Fstab automount and permissions confusion

Hi all,

I’ve been cruising along on EOS on both of my laptops for a few months now. As a credit to this community, this is the first time I’ve felt completely unable to find a solution to what I’m trying to accomplish (though it seems like it should be a simple matter)

I recently installed a fresh WD Blue 1TB M.2 NVME drive into one of my laptops for the purpose of media and Steam library storage for both the EOS and Windows installs on the machine. I’m using the drive as a single partition. From what I’ve gathered for cross-platform compatibility, exFAT or NTFS are the best options for formatting and I have tried both in all of the following scenarios. I’ve had no problem figuring out how to partition the drive, and I’ve been getting my feet wet with fstab and successfully have it formatted and mounting at boot to where I want it to be, but that’s where my luck and rudimentary Linux knowledge has seemingly run out.

Upon getting it mounted the first time, I immediately tried to get Steam on Linux set to use a folder there instead of where it had been, and got the “New Steam library folder must be on a filesystem mounted with execute permissions” error. The solutions I’ve found for this are all suggesting adding “exec” to the fstab options, but unless I’m doing something wrong that doesn’t seem to have an effect.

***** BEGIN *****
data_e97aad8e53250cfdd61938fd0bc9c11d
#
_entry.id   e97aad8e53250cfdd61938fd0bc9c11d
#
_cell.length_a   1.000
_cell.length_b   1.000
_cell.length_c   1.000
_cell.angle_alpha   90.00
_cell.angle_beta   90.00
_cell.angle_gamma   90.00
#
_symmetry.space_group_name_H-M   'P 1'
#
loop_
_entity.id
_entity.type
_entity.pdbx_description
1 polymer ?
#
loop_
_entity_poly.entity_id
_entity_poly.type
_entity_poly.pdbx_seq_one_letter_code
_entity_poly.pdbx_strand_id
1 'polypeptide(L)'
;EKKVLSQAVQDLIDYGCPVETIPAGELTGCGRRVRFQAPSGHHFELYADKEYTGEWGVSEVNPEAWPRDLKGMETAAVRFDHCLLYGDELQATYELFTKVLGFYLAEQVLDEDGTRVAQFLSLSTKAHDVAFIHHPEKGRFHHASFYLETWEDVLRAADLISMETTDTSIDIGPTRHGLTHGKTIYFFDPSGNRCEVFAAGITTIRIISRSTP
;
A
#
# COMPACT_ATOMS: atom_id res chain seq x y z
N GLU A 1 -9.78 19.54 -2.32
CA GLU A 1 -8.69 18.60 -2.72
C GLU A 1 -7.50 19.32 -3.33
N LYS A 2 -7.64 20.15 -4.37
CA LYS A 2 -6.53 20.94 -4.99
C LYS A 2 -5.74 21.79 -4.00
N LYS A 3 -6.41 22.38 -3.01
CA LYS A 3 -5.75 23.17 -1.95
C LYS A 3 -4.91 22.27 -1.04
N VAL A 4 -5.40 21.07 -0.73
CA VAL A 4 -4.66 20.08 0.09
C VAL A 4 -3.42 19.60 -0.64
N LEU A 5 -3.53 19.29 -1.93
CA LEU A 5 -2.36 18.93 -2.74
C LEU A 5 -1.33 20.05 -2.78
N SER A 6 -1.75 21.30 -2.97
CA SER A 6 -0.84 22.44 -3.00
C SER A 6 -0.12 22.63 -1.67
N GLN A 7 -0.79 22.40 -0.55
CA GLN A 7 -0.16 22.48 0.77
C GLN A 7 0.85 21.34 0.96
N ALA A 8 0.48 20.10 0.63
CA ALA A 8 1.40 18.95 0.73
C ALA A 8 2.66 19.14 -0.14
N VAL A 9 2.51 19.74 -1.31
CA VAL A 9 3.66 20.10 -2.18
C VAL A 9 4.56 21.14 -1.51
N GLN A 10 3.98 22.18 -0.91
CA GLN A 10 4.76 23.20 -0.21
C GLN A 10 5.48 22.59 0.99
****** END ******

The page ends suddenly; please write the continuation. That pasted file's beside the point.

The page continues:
Additionally, as far as day-to-day storage usage is concerned, I’m in a permissions snafu. Seemingly I can only write to the drive as root and I can’t figure out a way to use it as a user. Most tutorials I’ve seen for adding a hard drive to Linux mention to either use chown on the folder the drive is mounted to, or the “user” option in fstab, but neither seem to work. The fstab edit has no apparent effect, and attempting to “sudo chown” the target mount folder seems to have a weird result. With the drive unmounted, it works as expected and I can see the permissions readout change in my terminal. Upon mounting it either manually or at boot however, the permissions appear to revert back to root only. With the drive mounted, running sudo chown on it spits back “Operation not permitted”.

I feel like I’m chasing my tail troubleshooting this, any suggestions?

Current fstab entry for the drive looks like this: